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Peer tutoring works better with age gap

An experiment in Fife has found that peer tutoring has benefits across the ability range

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An experiment in Fife has found that peer tutoring has benefits across the ability range

Primary pupils become much better readers if tutored by older children - but benefit far less if their "peer tutors" are the same age.

And if teachers use weaker readers or less well-behaved pupils as tutors rather than the "good" pupils, there will be a particular benefit - provided the pairing is done according to ability.

These findings are the latest results of the Fife Peer Learning Experiment, a long-term study looking at the effects of peer tutoring in reading and maths in more than 100 schools in the authority.

Both tutors and tutees benefit where there is an age-gap, according to Keith Topping, professor of education and social research at Dundee University and one of the report's authors.

"Everybody in the older class is involved - that means that children who would never have thought of themselves as candidates for helping other children do indeed get placed in exactly that role," he said.

"There is an enormous impact on the tutors' sense of efficacy and personal worth and that has consequences in terms of gains in their own reading competence.

"They get considerably more practice and have the demanding task of not only reading a book, but reading some of it out loud and pausing to ask intelligent questions about it."

The tutees also received a lot of private and personal attention, but it was from children who were older and more mature and seen as more responsible in the school, so the effect on the tutees was "quite considerable".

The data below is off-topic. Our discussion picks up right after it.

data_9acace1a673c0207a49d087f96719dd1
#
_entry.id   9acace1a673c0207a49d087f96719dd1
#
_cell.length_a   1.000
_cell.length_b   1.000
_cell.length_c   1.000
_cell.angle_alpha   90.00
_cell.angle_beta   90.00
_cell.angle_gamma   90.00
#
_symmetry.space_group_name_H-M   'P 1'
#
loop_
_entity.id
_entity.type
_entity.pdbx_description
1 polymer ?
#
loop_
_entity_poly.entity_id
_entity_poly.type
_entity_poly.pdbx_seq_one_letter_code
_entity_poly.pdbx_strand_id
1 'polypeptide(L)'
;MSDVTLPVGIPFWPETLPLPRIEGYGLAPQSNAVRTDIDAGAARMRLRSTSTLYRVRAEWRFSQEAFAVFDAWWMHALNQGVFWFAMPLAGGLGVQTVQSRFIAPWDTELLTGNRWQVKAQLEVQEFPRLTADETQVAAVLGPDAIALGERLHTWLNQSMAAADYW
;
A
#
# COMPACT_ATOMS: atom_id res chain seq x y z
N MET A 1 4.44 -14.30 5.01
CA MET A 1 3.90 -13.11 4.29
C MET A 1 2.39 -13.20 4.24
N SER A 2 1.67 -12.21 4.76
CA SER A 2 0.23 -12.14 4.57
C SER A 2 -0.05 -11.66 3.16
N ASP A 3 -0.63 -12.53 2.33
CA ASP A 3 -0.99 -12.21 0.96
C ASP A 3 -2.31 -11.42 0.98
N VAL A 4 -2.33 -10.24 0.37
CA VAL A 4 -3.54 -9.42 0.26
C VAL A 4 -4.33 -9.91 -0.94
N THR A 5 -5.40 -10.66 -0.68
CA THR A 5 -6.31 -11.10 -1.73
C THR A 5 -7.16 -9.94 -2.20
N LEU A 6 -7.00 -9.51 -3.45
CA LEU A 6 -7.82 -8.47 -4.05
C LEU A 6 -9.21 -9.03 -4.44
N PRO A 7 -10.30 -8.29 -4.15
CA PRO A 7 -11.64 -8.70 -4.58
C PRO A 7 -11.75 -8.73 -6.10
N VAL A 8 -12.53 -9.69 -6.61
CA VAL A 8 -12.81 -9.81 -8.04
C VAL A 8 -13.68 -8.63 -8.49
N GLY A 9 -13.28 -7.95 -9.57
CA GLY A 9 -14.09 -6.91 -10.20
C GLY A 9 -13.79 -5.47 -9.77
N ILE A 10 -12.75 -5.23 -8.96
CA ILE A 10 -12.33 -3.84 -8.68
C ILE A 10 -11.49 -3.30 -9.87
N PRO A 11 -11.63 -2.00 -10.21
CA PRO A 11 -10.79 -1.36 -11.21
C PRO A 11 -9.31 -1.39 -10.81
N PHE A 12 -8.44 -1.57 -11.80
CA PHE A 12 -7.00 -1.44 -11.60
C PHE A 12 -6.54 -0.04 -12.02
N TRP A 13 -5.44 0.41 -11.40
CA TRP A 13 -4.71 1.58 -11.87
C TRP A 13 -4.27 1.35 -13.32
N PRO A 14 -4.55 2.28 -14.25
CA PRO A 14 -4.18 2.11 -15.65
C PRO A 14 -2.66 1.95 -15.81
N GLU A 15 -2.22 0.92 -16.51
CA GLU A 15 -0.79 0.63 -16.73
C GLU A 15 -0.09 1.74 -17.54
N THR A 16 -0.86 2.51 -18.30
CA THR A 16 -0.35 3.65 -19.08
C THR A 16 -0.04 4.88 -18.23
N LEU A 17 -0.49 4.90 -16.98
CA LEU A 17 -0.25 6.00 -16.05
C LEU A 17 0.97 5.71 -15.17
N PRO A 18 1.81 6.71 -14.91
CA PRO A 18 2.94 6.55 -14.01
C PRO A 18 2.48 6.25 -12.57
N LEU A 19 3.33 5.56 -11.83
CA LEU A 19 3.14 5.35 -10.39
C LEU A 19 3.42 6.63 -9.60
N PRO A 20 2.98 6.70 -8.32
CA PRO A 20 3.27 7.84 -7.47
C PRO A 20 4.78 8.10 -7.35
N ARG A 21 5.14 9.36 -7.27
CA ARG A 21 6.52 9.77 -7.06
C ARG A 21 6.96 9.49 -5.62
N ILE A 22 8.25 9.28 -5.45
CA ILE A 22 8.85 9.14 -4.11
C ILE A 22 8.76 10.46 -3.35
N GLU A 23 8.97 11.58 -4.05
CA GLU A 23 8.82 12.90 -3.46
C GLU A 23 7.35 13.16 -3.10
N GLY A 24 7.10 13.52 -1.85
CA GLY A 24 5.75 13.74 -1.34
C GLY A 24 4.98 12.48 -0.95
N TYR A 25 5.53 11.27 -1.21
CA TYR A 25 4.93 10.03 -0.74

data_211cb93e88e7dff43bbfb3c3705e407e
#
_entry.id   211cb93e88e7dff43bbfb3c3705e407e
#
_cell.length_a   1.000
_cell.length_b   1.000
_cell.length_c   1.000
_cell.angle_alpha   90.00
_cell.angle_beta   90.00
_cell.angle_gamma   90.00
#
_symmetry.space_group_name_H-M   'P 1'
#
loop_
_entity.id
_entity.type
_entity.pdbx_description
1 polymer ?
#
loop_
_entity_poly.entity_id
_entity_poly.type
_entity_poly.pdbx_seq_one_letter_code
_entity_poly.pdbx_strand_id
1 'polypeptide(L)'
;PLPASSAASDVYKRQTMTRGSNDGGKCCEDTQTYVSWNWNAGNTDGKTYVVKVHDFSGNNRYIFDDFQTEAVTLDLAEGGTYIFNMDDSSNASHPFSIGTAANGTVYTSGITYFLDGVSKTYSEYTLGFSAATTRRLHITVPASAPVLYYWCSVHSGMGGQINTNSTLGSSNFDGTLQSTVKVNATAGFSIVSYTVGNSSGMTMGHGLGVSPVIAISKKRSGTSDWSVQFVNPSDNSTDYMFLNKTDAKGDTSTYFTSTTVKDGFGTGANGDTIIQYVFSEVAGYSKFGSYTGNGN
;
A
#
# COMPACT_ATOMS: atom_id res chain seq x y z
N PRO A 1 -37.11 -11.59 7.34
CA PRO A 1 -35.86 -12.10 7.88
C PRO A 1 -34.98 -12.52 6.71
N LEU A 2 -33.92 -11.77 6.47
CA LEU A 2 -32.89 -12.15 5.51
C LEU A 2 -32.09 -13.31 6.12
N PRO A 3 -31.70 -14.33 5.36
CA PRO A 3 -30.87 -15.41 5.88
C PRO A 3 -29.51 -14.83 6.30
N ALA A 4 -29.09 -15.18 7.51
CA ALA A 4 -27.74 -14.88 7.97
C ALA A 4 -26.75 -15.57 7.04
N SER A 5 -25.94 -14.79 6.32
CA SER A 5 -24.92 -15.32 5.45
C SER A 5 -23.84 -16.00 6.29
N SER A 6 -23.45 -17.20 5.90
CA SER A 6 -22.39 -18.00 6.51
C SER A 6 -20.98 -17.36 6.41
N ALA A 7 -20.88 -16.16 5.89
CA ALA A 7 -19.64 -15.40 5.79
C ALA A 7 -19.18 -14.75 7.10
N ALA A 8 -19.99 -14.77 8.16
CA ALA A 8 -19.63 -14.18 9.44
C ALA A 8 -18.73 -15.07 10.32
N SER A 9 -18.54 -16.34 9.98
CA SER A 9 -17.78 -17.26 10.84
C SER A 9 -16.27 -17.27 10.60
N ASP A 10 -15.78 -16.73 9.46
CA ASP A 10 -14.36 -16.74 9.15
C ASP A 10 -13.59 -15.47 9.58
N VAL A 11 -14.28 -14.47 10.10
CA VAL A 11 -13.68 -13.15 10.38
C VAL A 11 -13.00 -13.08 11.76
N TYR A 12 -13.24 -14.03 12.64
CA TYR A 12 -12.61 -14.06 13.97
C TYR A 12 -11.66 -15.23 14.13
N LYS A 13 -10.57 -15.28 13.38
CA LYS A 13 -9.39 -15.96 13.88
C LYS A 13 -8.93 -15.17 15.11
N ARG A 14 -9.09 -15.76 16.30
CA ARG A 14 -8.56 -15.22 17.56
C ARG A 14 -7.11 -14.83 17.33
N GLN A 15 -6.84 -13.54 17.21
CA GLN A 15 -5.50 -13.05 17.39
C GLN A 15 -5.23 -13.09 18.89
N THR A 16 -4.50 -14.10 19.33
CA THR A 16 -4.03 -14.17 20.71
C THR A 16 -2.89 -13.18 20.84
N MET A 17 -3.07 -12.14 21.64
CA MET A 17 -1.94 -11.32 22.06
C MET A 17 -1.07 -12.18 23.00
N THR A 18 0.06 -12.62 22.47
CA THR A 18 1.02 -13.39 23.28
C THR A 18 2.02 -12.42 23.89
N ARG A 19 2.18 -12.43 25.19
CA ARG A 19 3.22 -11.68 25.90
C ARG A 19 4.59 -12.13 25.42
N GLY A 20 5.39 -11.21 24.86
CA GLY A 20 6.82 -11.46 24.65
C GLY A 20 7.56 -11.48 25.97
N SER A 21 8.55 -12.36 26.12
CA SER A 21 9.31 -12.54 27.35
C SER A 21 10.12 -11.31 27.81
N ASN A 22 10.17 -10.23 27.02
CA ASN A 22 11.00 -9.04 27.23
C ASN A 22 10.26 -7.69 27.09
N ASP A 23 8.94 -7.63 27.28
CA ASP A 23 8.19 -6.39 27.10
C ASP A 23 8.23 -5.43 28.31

Professor Topping advises teachers to rank pupils in both the older and the younger age-group according to their ability, and pair the most able reader among the older children with the most able reader from the younger group, and the least able child from the older group with the least able among the younger children to maintain the differential in ability.

Teachers might be concerned about the pairing of the weakest tutor with the weakest tutee, he said, but his research had shown these children often benefited the most.

Peer tutoring allowed teachers to move from being a "sage on the stage" to a "guide on the side". This meant they could monitor and intervene to coach individual pairs of children to work in a more effective way.

His research did not look specifically at peer assessment, which is used increasingly in schools across Scotland. Nevertheless, Professor Topping believes that using older children to assess younger ones is likely to be more beneficial than peer assessment within a year group, especially when it comes to behaviour in the playground.

"When it is in a contentious area, like peer assessment of general behaviour in the playground, it is likely to be much more accepted by those who are assessed if their assessors are older," he said.

Assessors who themselves had behavioural problems could also benefit from this.

Teachers should think about using their "less immediately probable" pupils as peer assessors, as well as just the "little goodie two-shoes" in the class, he suggested.

Original headline: Peer tutoring works better with age gap and matched abilities, study finds

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